JUDY WOODRUFF (NewsHour):  Mosul and the start of operations to retake Iraq's second largest city from the Islamic State group.

Jeffrey Brown will speak with a former U.S. Ambassador to Iraq in a moment, but, first, chief foreign affairs correspondent Margaret Warner reports on today's events.

MARGARET WARNER (NewsHour):  Gunfire sounded all day, across the outskirts of Mosul.  Columns of smoke billowed from artillery fire and U.S. coalition airstrikes and from oil ignited by ISIS fighters to blind attacking planes.

Long anti-ISIS convoys advanced, and, by late in the day, the overall Iraqi commander issued a confident assessment.

LT. GEN. TALIB SHAGHATI, Iraqi Army (through translator):  The operations are going very well and according to plan.  Sometimes, we are ahead of the plan because of the high morale and the fighters' strong will to fight the Islamic State group and liberate Mosul, which has been under ISIS rule for the past two years.

MARGARET WARNER:  For the Iraqi army, the campaign for Mosul is by far its largest operation yet against the Islamic State.  U.S. intelligence estimates that up to 4,500 ISIS fighters are in the city.  Other estimates run to 8,000.

LT.  GEN.  STEPHEN TOWNSEND, U.S. Army:  This may prove to be a long and tough battle, but the Iraqis have prepared for it, and we will stand by them.

MARGARET WARNER:  Complicating matters, balancing the various factions taking part in the fight.  Kurdish forces began today by seizing several towns on the eastern fringes of Mosul.  They will be part of a five-pronged assault, including Iraqi army brigades, plus Sunni tribal fighters and police.  The ultimate drive into Mosul will likely be made by Iraqi special forces.

Providing air cover and assisting on the ground is the American military, including special operations troops.  Shiite militias backed by Iran are also taking part, but they have been accused of atrocities against Sunnis in other cities and may be kept out of Mosul proper.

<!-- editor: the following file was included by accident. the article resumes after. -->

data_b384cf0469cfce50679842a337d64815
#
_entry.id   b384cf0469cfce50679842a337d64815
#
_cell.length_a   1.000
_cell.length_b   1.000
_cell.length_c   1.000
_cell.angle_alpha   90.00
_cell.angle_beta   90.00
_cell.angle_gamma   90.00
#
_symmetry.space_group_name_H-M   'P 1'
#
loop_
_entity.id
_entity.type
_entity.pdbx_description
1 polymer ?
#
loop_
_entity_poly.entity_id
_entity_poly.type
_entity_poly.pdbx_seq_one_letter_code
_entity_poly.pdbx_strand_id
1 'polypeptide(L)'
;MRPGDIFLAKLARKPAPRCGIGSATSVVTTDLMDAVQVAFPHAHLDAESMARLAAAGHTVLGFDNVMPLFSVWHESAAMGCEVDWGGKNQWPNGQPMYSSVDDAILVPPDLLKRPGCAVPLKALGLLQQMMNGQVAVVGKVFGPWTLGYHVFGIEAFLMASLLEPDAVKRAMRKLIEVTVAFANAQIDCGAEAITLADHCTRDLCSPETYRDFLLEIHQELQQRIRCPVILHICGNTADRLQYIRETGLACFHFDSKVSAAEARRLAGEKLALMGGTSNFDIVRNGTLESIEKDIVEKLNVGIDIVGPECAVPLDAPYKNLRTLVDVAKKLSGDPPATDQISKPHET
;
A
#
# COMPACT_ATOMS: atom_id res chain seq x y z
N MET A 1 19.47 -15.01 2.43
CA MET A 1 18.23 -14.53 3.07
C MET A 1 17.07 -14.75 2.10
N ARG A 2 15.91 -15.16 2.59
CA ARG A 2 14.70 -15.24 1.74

Meanwhile, Turkey's president, Recep Tayyip Erdogan, complained of being left out of the Mosul offensive.

PRESIDENT RECEP TAYYIP ERDOGAN, Turkey (through translator):  Look now.  The operation in Mosul has started.  The operation continues.  And what do they say?  Turkey shouldn't enter Mosul.  How can I do that?  I share 350 kilometers of border with Iraq, and I am under threat on that border.

MARGARET WARNER:  Erdogan said again he will keep some 3,000 Turkish-trained fighters in northernmost Iraq, despite objections from Baghdad.  As the fighting starts in earnest, concerns are also rising over the more than one million civilians still in the city.  The U.N. and other organizations say they're preparing for up to 200,000 refugees.

For the PBS NewsHour, I'm Margaret Warner.

JEFFREY BROWN (NewsHour):  And now perspectives of James Jeffrey, the U.S. Ambassador to Iraq from 2010 to 2012, and currently fellow at the Washington Institute, a think tank and policy analysis group.

"What's being done to avoid a humanitarian crisis in Mosul" PBS NewsHour 10/18/2016


SUMMARY:  As Iraq fights to reclaim Mosul from ISIS, the chance of a humanitarian crisis is a growing concern.  John Irvine of Independent Television News reports and Jeffrey Brown talks to David Miliband, CEO of the International Rescue Committee, about the struggles for civilians caught in the crossfire, what the UN has done to prepare for the aftermath and the upcoming task of rebuilding the city.

"Petraeus says there's a bigger challenge to come once Iraq retakes Mosul from ISIS" PBS NewsHour 10/20/2016


SUMMARY:  The battle for Mosul is the most important of the two-year campaign against the Islamic State in Iraq.  Judy Woodruff speaks with retired Gen. David Petraeus, former commander of the Multi-National Force Iraq, about the current combat mission, as well as what he says is the greater challenge of governance of the region after ISIS has been dislodged.

Saturday, October 22, 2016

ELECTION 2016 - Donald Trump Must Withdraw. Here's Why.

from The Closer with Keith Olbermann

An angry monument of truth.

Donald Trump....
  • Has no morals
  • His ONLY ethic is Donal Trump first, always
  • Is actually anti-America and anti-Constitution
  • Is incapable of telling the truth

Monday, October 17, 2016

GUN CONTROL - U.S. Child Gun Accident Rates

"A child dies every other day from gun accidents in U.S." PBS NewsHour 10/15/2016